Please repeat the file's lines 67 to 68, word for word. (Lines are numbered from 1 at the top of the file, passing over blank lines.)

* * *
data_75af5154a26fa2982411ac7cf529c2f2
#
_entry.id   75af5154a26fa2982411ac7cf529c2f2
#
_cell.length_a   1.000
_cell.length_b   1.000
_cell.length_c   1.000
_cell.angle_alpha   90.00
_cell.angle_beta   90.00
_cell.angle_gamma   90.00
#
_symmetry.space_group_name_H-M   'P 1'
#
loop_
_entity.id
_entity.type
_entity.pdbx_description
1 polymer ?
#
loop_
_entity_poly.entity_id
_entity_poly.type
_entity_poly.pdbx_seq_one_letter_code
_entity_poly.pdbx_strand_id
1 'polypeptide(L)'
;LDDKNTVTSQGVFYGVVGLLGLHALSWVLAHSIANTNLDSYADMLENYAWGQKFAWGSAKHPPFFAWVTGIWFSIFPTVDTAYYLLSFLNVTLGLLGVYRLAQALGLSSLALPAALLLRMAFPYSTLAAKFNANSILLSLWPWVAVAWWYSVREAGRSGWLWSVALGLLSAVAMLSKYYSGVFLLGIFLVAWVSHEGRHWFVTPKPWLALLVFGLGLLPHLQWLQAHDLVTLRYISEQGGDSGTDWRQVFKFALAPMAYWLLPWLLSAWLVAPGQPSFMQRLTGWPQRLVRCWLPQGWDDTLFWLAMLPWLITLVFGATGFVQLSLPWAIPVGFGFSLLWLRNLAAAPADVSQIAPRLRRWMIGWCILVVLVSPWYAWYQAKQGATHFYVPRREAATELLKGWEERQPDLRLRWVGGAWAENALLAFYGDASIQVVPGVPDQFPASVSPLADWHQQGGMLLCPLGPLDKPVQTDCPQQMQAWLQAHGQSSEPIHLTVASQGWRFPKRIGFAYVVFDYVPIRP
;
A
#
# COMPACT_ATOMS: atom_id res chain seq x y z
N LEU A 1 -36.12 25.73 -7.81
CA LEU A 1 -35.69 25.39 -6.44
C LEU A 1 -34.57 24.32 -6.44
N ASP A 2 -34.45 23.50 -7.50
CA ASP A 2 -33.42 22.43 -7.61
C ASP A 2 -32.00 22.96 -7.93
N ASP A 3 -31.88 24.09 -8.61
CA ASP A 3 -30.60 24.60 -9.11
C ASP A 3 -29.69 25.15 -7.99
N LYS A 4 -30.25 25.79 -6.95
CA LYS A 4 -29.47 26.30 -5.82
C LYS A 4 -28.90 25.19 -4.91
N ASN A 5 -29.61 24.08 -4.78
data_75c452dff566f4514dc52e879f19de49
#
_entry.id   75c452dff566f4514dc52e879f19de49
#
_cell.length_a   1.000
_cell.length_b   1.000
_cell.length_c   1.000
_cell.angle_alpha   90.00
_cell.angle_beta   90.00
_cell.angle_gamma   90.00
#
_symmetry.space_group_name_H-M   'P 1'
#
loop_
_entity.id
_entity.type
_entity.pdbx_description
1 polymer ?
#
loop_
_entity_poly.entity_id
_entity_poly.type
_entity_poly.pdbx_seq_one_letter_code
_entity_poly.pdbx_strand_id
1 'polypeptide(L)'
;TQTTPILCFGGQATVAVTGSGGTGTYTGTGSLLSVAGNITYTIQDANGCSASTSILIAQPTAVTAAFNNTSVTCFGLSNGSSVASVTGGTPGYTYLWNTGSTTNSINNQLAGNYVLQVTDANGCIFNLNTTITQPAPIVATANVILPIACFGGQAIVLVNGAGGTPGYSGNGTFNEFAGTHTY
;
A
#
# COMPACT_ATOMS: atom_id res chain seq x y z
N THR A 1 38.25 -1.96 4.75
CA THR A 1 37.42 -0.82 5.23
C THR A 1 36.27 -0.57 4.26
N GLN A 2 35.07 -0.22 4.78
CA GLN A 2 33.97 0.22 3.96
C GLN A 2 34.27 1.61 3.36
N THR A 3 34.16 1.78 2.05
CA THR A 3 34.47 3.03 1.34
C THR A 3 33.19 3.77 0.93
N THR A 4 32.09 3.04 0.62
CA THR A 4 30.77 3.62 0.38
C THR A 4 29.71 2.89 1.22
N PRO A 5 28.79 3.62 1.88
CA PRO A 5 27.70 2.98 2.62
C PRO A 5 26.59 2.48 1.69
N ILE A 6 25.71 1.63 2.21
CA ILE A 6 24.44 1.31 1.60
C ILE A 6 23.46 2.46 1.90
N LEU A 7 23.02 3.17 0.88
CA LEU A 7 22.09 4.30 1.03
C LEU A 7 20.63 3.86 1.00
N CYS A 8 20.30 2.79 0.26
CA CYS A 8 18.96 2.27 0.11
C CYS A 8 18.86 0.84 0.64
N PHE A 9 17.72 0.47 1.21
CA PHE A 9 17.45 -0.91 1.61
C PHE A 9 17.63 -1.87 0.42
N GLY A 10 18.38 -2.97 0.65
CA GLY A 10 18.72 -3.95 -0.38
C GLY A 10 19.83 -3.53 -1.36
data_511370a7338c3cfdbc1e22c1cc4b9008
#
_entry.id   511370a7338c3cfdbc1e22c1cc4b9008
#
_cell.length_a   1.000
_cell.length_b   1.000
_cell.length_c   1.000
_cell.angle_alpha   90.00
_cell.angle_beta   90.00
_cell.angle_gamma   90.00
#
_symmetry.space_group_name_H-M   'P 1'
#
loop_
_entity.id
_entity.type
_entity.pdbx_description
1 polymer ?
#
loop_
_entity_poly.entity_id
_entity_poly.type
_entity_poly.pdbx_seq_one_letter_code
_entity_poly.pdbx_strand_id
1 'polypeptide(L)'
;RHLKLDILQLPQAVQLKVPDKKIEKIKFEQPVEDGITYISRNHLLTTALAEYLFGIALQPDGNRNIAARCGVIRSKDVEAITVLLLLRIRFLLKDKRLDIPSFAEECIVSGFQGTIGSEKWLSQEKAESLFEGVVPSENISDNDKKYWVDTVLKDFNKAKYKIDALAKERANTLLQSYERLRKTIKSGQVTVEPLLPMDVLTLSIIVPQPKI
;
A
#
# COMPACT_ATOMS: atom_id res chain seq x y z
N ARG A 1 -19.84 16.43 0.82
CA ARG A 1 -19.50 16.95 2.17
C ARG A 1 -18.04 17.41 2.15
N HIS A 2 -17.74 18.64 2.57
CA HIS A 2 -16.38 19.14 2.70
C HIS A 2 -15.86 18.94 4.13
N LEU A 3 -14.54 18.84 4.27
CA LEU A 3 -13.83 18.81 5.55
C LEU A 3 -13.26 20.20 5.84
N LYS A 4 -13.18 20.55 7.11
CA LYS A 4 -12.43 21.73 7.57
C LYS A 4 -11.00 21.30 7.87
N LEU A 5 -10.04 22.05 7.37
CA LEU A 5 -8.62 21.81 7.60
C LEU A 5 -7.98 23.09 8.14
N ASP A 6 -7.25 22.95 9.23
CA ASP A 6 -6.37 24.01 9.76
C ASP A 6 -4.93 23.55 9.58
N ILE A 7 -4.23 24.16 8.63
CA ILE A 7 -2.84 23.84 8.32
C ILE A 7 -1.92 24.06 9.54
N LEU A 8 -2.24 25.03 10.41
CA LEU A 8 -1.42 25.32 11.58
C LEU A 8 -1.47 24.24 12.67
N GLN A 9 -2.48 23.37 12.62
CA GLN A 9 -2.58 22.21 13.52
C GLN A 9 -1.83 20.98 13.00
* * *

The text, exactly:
_entity_poly.pdbx_strand_id
1 'polypeptide(L)'